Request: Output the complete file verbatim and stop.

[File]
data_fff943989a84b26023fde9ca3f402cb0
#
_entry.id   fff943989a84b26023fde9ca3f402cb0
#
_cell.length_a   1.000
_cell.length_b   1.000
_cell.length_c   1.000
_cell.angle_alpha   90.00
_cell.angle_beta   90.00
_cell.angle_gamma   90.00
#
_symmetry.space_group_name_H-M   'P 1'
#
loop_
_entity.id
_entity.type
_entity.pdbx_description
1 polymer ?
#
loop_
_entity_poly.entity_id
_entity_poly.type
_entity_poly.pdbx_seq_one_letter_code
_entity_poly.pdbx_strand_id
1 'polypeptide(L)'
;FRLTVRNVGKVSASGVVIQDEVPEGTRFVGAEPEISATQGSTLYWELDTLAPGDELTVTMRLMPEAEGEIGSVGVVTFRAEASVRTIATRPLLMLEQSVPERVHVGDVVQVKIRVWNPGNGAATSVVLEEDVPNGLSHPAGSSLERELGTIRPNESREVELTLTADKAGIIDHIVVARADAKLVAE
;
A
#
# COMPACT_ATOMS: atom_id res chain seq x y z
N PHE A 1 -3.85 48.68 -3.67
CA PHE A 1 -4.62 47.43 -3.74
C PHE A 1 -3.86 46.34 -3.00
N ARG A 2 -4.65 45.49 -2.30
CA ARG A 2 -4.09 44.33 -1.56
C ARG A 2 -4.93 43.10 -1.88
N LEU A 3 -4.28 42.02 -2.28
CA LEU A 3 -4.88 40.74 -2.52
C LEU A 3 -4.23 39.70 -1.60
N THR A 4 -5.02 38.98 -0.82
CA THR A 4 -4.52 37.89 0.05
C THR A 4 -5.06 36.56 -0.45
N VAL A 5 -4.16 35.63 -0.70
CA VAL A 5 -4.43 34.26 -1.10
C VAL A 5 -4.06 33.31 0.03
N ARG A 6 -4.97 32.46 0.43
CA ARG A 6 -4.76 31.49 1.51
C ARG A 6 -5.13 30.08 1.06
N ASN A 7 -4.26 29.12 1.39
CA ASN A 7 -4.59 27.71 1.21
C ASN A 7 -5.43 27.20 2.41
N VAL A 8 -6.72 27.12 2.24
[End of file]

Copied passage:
data_fff943989a84b26023fde9ca3f402cb0
#
_entry.id   fff943989a84b26023fde9ca3f402cb0
#
_cell.length_a   1.000
_cell.length_b   1.000
_cell.length_c   1.000
_cell.angle_alpha   90.00
_cell.angle_beta   90.00
_cell.angle_gamma   90.00
#
_symmetry.space_group_name_H-M   'P 1'
#
loop_
_entity.id
_entity.type
_entity.pdbx_description
1 polymer ?
#
loop_
_entity_poly.entity_id
_entity_poly.type
_entity_poly.pdbx_seq_one_letter_code
_entity_poly.pdbx_strand_id
1 'polypeptide(L)'
;FRLTVRNVGKVSASGVVIQDEVPEGTRFVGAEPEISATQGSTLYWELDTLAPGDELTVTMRLMPEAEGEIGSVGVVTFRAEASVRTIATRPLLMLEQSVPERVHVGDVVQVKIRVWNPGNGAATSVVLEEDVPNGLSHPAGSSLERELGTIRPNESREVELTLTADKAGIIDHIVVARADAKLVAE
;
A
#
# COMPACT_ATOMS: atom_id res chain seq x y z
N PHE A 1 -3.85 48.68 -3.67
CA PHE A 1 -4.62 47.43 -3.74
C PHE A 1 -3.86 46.34 -3.00
N ARG A 2 -4.65 45.49 -2.30
CA ARG A 2 -4.09 44.33 -1.56
C ARG A 2 -4.93 43.10 -1.88
N LEU A 3 -4.28 42.02 -2.28
CA LEU A 3 -4.88 40.74 -2.52
C LEU A 3 -4.23 39.70 -1.60
N THR A 4 -5.02 38.98 -0.82
CA THR A 4 -4.52 37.89 0.05
C THR A 4 -5.06 36.56 -0.45
N VAL A 5 -4.16 35.63 -0.70
CA VAL A 5 -4.43 34.26 -1.10
C VAL A 5 -4.06 33.31 0.03
N ARG A 6 -4.97 32.46 0.43
CA ARG A 6 -4.76 31.49 1.51
C ARG A 6 -5.13 30.08 1.06
N ASN A 7 -4.26 29.12 1.39
CA ASN A 7 -4.59 27.71 1.21
C ASN A 7 -5.43 27.20 2.41
N VAL A 8 -6.72 27.12 2.24